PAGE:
 



  i
a    2  2 sin  2 






h
j    4 
2

  i
cos  2 
3



h
 


i
s
v 
a 



j
1
2
2

 sin  4  2    2 
1  cos 4
8

32

4
 2
sin 4   2 

cos  4  2 


s
v 
a 

j
1
2
2

 sin  4  2    2 
1  cos 4
8

32

4
 2
sin 4   2 

sin  4  2 



Polynomial Cam Motion
 The displacement equation for general polynomial motion can be written as:
s  C 0  C 1    i   C 2    i     C N    i 
2
N
s 
 C 
k
 i 
N
k
k 0
where s is the follower displacement, θ is the angular position of the cam,
and θi is the initial cam angle at the beginning of the polynomial motion. The
integer N is referred to as the degree of the polynomial
 The velocity, acceleration and kerk are obtained by successive differentiation
as
v 
ds

dt
ds d 
d  dt

  C 1  2 C 2    i     NC N    i 
N
v t     kC k    i 
k 1
k 0
a t  
j t  
dv

dv d 
dt
d  dt
da
da d 
dt

d  dt
N

2
 k k  1 C 
k
 i 
k 2
k 0
N

3
 k k  1 k  1 C 
k
k 0
 i 
k 3
N 1

Example 3:
Polynomial Motion S V A J Diagrams
 Determine the polynomial equation that
will satisfy the following conditions
s  C 0  C 1    i   C 2    i   C 3    i   C 4    i   C 5    i 
2
s = 0 when θ = θi
v = 0 when θ = θi
a = 0 when θ = θi
s = h when θ = θi + β
v = 0 when θ = θi + β
a = 0 when θ = θi + β
1.
2.
3.
4.
5.
6.

 C1  0
2 C 2  0
2
a 
2
2
2 C
2
3
4
 6 C 3    i   12 C 4    i   20 C 5    i 
5
 C 1  2 C 2   3C 3   4 C 4   5 C 5 
2
3
 2 C 2  6 C 3   12 C 4   20 C 5 
2
Solving the equations produces
C0  0
C 3  10 h 
C1  0
C 4   15 h 
C2  0
C3  6h 
5
3
4
5
3
3
2
2
C 0  C1  C 2   C 3   C 4   C 5   h
2
4
v   C 1  2 C 2    i   3C 3    i   4 C 4    i   5 C 5    i 
Substituting the six required conditions ,
we get the following set of equations
C0  0
3
4
 0
 0
3

4

The equations for s, v, a, and j
are therefore
    i  
   i
s  10 h 
  15 h 



 
3
 30 h
v  
 

    i  
60 h

 




2
4

   i
  6 h 

 
   i

 
 60 h     180 h
i
a   2

2
 



   i

 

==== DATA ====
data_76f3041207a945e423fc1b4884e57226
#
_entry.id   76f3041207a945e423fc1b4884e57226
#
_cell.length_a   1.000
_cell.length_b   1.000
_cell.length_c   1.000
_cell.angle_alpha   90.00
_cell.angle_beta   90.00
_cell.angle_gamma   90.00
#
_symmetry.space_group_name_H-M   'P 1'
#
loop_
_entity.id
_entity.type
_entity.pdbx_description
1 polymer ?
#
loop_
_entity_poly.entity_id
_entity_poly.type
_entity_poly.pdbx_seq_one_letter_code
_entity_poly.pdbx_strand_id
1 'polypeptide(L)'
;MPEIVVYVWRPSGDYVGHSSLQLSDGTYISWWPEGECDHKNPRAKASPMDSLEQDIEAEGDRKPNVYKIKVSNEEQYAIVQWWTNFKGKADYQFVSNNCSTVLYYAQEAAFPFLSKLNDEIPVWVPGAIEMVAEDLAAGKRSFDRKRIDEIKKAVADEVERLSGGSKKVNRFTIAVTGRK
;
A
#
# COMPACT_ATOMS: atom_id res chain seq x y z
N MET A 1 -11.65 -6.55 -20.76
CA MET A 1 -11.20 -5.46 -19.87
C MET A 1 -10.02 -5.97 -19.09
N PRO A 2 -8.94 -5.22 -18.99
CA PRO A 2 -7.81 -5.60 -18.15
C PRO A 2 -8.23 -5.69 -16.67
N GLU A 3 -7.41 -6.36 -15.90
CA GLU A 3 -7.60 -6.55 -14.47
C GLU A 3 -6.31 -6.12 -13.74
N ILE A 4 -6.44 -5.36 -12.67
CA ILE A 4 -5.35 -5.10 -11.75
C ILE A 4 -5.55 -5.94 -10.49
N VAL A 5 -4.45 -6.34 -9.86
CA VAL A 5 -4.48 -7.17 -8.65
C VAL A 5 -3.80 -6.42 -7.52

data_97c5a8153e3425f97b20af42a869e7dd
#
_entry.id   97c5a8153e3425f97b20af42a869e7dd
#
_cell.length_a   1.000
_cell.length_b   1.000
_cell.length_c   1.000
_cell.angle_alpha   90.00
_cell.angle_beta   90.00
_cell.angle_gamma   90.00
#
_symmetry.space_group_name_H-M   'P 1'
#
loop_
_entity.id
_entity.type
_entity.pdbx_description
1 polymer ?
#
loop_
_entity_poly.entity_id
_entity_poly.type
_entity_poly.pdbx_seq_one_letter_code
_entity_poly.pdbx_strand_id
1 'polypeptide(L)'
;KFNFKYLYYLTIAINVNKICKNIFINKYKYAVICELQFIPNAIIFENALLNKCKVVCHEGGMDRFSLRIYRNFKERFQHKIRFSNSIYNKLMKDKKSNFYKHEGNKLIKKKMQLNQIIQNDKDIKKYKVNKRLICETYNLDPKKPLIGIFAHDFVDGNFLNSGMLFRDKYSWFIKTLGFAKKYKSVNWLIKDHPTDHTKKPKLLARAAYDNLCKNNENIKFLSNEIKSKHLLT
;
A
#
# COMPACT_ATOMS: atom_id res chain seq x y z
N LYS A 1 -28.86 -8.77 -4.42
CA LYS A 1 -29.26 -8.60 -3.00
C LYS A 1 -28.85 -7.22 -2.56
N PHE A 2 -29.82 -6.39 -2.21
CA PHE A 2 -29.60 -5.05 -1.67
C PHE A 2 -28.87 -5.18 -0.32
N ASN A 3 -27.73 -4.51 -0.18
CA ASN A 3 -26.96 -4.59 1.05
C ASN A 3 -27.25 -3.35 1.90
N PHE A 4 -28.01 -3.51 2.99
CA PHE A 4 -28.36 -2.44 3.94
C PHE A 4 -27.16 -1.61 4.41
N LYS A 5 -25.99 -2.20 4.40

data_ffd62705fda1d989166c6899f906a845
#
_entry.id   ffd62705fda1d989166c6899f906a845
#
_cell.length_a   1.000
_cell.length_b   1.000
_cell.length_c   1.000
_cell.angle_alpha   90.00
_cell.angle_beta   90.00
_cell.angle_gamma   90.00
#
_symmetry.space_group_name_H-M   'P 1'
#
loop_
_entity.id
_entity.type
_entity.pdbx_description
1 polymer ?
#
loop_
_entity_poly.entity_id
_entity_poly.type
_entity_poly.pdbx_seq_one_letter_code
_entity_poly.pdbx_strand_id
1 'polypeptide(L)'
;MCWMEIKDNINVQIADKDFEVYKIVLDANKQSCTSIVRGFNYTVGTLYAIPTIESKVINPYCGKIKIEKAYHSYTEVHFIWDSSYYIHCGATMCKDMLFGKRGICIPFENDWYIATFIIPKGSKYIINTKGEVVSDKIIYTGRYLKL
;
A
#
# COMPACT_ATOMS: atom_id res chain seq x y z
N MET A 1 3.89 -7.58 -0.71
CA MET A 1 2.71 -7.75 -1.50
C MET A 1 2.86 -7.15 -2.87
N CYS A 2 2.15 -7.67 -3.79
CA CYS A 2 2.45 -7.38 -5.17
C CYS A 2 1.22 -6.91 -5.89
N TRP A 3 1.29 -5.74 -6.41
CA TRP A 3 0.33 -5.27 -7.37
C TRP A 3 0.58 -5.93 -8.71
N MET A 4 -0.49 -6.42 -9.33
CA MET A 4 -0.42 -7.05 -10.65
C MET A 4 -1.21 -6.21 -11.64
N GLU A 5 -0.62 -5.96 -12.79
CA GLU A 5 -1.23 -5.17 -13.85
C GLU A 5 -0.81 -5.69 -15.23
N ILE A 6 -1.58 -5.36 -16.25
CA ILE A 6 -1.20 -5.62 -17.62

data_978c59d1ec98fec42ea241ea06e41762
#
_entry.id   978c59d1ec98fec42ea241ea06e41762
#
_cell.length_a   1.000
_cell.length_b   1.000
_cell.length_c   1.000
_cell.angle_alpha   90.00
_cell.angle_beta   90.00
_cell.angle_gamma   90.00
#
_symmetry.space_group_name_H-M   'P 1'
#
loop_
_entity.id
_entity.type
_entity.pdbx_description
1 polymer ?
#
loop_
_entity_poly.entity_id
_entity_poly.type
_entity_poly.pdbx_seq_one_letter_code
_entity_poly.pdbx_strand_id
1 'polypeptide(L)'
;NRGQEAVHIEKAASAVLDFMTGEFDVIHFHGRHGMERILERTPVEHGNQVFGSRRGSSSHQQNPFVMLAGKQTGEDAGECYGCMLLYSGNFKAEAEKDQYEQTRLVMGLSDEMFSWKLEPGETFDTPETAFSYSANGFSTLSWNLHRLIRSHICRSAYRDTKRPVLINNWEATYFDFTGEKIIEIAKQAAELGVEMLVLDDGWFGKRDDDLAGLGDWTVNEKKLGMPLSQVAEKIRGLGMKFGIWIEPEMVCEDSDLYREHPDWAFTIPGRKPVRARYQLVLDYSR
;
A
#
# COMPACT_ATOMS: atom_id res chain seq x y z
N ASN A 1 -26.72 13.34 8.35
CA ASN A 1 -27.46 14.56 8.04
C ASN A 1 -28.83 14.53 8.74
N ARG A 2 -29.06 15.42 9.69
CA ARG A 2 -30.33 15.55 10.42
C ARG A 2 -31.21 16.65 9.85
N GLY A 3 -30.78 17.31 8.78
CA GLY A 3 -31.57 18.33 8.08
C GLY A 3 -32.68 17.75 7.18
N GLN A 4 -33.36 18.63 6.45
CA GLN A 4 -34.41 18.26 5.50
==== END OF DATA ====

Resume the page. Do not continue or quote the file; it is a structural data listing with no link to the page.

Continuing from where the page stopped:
 60 h 360 h
j  2 
3
 


 360 h
 
3


2
3
   i

 



5

30 h
 


   i

 



4




2
   i

 



3




3

120 h
 
2


   i

 



2




Example 3:
Polynomial Motion S V A J Diagrams
 Determine the polynomial equation that
will satisfy the following conditions
1.
2.
3.
4.
5.
6.
s = 0 when θ = θi
v = 0 when θ = θi
a = 0 when θ = θi
s = h when θ = θi + β
v = 0 when θ = θi + β
a = 0 when θ = θi + β
Because of the form of the displacement
function, this particular follower motion
is referred to as 3-4-5 polynomial
motion.
    i  
   i
s  10 h 
  15 h 



 
3
 30 h
v  
 

    i  
60 h

 




2
4

   i
  6 h 

 
   i

 
 60 h     180 h
i
a   2

2
 



   i

 
 60 h 360 h
j  2 
3
 


 360 h
 
3


2
3
   i

 



5

30 h
 


   i

 



4




2
   i

 



3




3

120 h
 
2


   i

 



2




Polynomial Motion S V A J Diagrams
 There are no jumps in the s,
v or a curves, resulting in
good dynamic
characteristics.
 The curves are similar in
many respected to cycloidal
motion, and the two
motions are comparable.
For the same values of h, ω,
and β , cycloidal motion
produce higher values of
maximum acceleration, but
lower values of maximum
jerk than does the 3-4-5
polynomial motion.
Polynomial Motion S V A J Diagrams
 Using the same
approach, polynomial
motions can be derived
for a wide range of
different boundary
conditions for
displacement and
derivatives.
 Manufacturing precision
requirements, however,
increase as the number
of boundary conditions
increase.
Combined Functions
 Instead of selecting a single function to
represent the rise or fall period of the
follower, one may specify a number of
interconnected segments, each of
which is represented by a different
function.
 As seen earlier, the uniform speed rise
produced infinite acceleration at the
ends of the rise segment. Instead, one
can combine a uniformly increasing
speed rise for a portion of the rise
segment, followed by a uniformly
decreasing speed for the other portion.
The resulting follower motion is
referred to as parabolic motion.
Combined Functions – Parabolic Motion
 Let β be the cam angle turned through
which the follower is given a total rise h.
When the follower displacement is h/2,
the cam has turned by β /2. The constant
acceleration motion specifications are: